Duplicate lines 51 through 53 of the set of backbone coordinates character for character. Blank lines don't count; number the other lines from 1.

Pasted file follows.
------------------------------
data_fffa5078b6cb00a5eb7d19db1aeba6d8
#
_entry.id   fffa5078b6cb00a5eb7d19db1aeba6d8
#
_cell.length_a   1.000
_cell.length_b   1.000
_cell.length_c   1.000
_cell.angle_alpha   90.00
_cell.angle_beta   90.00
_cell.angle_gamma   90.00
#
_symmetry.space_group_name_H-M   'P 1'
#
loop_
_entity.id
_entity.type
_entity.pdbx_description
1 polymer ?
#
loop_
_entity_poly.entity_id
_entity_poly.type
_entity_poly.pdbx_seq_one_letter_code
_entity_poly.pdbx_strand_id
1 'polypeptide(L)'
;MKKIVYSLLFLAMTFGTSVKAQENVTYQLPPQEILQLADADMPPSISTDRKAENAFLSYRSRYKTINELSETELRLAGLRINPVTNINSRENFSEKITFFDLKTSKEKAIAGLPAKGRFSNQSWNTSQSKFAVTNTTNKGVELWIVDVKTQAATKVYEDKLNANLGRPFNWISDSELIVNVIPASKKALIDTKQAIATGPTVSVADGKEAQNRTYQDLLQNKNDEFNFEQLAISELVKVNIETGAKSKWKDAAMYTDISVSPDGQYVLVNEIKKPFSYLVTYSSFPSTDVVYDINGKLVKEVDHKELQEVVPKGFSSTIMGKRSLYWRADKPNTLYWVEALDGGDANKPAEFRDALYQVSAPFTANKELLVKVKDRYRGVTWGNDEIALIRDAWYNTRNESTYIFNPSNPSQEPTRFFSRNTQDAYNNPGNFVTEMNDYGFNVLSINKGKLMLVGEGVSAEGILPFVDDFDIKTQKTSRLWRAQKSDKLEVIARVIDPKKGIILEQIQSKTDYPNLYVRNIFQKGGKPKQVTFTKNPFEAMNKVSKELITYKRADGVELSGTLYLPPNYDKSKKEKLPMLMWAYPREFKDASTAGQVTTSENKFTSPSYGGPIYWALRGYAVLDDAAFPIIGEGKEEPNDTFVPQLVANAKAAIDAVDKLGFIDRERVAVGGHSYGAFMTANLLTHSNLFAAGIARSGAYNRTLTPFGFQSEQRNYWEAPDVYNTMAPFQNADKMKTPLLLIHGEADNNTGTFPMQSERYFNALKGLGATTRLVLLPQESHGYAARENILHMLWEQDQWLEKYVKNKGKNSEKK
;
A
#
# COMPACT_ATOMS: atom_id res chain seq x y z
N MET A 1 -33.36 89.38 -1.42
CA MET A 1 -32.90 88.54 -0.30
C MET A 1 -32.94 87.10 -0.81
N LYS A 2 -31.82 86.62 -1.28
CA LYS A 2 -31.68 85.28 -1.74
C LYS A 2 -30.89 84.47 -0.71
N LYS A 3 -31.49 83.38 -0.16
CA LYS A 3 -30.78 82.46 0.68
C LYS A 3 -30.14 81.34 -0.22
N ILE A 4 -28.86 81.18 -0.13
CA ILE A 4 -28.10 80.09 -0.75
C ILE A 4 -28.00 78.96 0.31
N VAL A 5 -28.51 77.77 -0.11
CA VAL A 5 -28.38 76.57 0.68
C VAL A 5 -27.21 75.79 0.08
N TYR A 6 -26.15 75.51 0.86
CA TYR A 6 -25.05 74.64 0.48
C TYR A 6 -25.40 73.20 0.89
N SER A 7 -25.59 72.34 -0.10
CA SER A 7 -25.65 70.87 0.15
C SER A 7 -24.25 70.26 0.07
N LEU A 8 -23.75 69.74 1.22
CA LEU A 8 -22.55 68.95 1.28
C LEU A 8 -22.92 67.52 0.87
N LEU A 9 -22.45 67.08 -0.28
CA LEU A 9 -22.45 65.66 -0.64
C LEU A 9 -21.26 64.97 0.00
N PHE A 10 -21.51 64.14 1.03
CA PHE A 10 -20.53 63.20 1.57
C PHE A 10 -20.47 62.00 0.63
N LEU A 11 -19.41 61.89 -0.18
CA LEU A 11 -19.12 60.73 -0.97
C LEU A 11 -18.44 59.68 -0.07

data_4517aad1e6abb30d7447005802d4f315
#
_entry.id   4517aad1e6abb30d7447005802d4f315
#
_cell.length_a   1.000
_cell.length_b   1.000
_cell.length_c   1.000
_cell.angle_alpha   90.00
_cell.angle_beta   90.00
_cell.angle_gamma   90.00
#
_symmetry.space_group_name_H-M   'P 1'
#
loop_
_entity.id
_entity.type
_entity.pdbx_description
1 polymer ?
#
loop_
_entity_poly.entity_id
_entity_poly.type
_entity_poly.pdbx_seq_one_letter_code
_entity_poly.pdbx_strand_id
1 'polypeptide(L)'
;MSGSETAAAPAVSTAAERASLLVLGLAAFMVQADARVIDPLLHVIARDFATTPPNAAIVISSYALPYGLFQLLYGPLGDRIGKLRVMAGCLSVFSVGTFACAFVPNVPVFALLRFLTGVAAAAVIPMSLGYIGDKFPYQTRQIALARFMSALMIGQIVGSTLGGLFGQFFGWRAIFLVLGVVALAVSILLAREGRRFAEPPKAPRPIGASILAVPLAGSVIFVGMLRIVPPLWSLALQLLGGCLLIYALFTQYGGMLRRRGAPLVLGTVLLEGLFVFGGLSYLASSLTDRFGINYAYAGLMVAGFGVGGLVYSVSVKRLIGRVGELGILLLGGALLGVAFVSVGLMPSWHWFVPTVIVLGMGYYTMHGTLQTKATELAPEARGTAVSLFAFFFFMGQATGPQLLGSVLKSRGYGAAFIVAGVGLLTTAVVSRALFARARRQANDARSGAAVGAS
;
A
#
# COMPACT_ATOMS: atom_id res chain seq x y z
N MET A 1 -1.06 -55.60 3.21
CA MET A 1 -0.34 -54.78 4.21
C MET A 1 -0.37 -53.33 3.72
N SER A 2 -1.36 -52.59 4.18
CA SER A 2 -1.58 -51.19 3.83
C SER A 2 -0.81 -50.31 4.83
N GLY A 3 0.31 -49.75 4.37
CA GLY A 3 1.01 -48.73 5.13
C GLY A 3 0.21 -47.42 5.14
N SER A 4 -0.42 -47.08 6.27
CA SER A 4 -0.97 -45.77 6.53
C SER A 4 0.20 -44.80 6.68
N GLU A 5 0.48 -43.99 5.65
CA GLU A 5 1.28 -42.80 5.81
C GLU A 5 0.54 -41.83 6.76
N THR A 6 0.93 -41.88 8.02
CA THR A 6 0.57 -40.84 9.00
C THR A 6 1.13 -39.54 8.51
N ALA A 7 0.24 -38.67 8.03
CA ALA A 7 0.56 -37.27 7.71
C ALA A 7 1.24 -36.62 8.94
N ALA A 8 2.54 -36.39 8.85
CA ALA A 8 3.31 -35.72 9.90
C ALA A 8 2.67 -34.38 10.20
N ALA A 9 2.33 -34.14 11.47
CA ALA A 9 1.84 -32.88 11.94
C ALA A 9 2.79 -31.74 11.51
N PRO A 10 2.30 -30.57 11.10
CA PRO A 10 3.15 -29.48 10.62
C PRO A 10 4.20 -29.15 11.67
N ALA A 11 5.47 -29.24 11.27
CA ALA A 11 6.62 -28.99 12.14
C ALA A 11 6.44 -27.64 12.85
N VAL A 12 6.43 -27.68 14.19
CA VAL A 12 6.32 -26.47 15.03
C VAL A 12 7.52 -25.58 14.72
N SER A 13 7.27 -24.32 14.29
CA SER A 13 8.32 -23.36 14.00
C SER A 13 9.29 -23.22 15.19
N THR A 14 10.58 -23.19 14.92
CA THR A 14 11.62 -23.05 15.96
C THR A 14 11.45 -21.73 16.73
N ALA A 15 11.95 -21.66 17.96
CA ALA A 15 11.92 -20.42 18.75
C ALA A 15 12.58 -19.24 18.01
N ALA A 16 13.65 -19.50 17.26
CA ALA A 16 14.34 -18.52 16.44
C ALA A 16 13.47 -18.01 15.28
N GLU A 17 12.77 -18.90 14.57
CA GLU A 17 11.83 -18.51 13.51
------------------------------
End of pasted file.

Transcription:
C SER A 7 -24.25 70.26 0.07
N LEU A 8 -23.75 69.74 1.22
CA LEU A 8 -22.55 68.95 1.28